15. Noland
    Joined: Oct 16, 2007
    Posts: 1,237

    Noland
    Member

    This would be my suggestion, you could build them yourself if you have some skill, make a jig.but I wouldnt try to cut up a existing arm and move the ball joint. for the effort you would have something cleaner and stronger with a tubular arm.
     
  16. Its easy, but you should not do it as stated in earlier replys. The control arms are just stamped steel pieces and very easy to manipulate. This kind of work has been done for a very long time but should not be done by a beginer.
     
  17. Ralph
    Joined: Jan 8, 2004
    Posts: 295

    Ralph
    Member

    My 40 Plymouth has 1" narrowed stock control arms on a Camaro subframe, to tuck the tires in a bit. I had a local guy who does a lot of dirt track stock car stuff do them. His stuff pounds around our local 3/8 mile dirt track year after year. Street use shouldn't be a problem.
    For the first few years I eyeballed them pretty close every couple of months. After a while I was comfortable that they were going to be fine.
     
  18. buickbybirth
    Joined: Jan 28, 2011
    Posts: 83

    buickbybirth
    Member

    Thanks for all the info and for the pics of modified control arms. I got a call from a friend that works in a maching shop and he said if I would bring the control arms in he would help me build a set of tublar arms. He asked about the lowering spindles and said we could look at putting the drop in the new arms so I could use the factory springs.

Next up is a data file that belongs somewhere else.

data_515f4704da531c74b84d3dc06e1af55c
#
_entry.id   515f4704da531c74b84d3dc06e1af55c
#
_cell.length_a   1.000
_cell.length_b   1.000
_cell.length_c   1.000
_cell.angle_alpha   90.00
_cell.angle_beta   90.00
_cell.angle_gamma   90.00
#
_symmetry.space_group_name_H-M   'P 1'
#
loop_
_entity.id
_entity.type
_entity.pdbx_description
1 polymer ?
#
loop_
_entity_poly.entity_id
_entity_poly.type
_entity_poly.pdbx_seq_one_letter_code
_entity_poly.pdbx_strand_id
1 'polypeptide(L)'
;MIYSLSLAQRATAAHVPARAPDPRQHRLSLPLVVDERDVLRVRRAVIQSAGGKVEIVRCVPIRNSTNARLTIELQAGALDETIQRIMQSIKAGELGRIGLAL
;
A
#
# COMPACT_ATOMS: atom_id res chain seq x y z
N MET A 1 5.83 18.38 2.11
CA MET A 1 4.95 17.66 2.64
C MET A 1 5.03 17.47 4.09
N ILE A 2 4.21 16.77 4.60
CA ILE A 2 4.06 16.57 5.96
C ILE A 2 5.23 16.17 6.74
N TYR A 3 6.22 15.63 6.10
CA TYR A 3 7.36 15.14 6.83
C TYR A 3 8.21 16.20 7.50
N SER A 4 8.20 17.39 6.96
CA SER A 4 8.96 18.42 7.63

19. TDCENG
    Joined: Mar 9, 2010
    Posts: 42

    TDCENG
    Member

    Depending on your type of steering ,you must consider the relationsip of the control arm pivots to the streeing link or rack . A line drawn thru the control arm pivot must also intersect the steering arm pivot to allow the steering to swing parallel to the control arm . There is a fair amount of geometry to consider to maintain proper steering control. Get a good technical book on steering geometry and study the diagrams. Best of Luck !!!
     
  20. 53sled
    Joined: Jul 5, 2005
    Posts: 5,818

    53sled
    Member
    from KCMO

    don't forget to shorten your tie rods and links or you'll have bumpsteer. the g-body crowd uses tubular arms to run larger b-body brakes, and run into this problem just by changing the spindles.
    http://gbodyforum.com/viewtopic.php?p=26858
     
  21. buickbybirth
    Joined: Jan 28, 2011
    Posts: 83

    buickbybirth
    Member

    Will do. It seems like I spend more time figuring than I do working. One thing is for sure: The experince on this sight is more valuable than I ever imagined. Thanks a ton!